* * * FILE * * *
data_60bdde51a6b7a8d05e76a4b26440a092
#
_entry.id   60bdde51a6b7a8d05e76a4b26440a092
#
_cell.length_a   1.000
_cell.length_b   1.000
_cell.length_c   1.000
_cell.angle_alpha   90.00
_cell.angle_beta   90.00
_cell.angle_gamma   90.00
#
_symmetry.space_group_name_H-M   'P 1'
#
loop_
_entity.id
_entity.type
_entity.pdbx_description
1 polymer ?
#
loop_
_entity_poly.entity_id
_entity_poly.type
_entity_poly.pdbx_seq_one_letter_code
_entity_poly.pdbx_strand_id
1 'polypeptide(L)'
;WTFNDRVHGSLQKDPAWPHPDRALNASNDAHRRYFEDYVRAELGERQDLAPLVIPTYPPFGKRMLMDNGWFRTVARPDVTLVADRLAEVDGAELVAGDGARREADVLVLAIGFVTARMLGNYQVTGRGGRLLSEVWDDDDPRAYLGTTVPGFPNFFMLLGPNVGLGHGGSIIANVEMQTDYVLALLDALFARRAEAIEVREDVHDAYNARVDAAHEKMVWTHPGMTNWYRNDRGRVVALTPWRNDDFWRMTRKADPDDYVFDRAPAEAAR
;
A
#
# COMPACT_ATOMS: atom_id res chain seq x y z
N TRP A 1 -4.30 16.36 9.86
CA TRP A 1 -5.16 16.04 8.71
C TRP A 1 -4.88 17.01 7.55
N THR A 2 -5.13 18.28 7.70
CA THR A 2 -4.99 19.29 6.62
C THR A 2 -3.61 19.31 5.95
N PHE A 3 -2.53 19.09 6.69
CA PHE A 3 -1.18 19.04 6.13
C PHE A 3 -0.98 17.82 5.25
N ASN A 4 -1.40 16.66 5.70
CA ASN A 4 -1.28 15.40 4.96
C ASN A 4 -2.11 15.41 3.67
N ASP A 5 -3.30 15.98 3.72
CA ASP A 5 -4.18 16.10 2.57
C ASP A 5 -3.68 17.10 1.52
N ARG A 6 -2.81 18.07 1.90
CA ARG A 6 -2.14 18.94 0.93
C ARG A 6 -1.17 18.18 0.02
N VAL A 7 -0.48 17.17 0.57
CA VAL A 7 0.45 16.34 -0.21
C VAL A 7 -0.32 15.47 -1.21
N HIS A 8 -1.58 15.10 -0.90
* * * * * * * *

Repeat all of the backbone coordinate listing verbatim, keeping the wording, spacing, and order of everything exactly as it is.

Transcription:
data_60bdde51a6b7a8d05e76a4b26440a092
#
_entry.id   60bdde51a6b7a8d05e76a4b26440a092
#
_cell.length_a   1.000
_cell.length_b   1.000
_cell.length_c   1.000
_cell.angle_alpha   90.00
_cell.angle_beta   90.00
_cell.angle_gamma   90.00
#
_symmetry.space_group_name_H-M   'P 1'
#
loop_
_entity.id
_entity.type
_entity.pdbx_description
1 polymer ?
#
loop_
_entity_poly.entity_id
_entity_poly.type
_entity_poly.pdbx_seq_one_letter_code
_entity_poly.pdbx_strand_id
1 'polypeptide(L)'
;WTFNDRVHGSLQKDPAWPHPDRALNASNDAHRRYFEDYVRAELGERQDLAPLVIPTYPPFGKRMLMDNGWFRTVARPDVTLVADRLAEVDGAELVAGDGARREADVLVLAIGFVTARMLGNYQVTGRGGRLLSEVWDDDDPRAYLGTTVPGFPNFFMLLGPNVGLGHGGSIIANVEMQTDYVLALLDALFARRAEAIEVREDVHDAYNARVDAAHEKMVWTHPGMTNWYRNDRGRVVALTPWRNDDFWRMTRKADPDDYVFDRAPAEAAR
;
A
#
# COMPACT_ATOMS: atom_id res chain seq x y z
N TRP A 1 -4.30 16.36 9.86
CA TRP A 1 -5.16 16.04 8.71
C TRP A 1 -4.88 17.01 7.55
N THR A 2 -5.13 18.28 7.70
CA THR A 2 -4.99 19.29 6.62
C THR A 2 -3.61 19.31 5.95
N PHE A 3 -2.53 19.09 6.69
CA PHE A 3 -1.18 19.04 6.13
C PHE A 3 -0.98 17.82 5.25
N ASN A 4 -1.40 16.66 5.70
CA ASN A 4 -1.28 15.40 4.96
C ASN A 4 -2.11 15.41 3.67
N ASP A 5 -3.30 15.98 3.72
CA ASP A 5 -4.18 16.10 2.57
C ASP A 5 -3.68 17.10 1.52
N ARG A 6 -2.81 18.07 1.90
CA ARG A 6 -2.14 18.94 0.93
C ARG A 6 -1.17 18.18 0.02
N VAL A 7 -0.48 17.17 0.57
CA VAL A 7 0.45 16.34 -0.21
C VAL A 7 -0.32 15.47 -1.21
N HIS A 8 -1.58 15.10 -0.90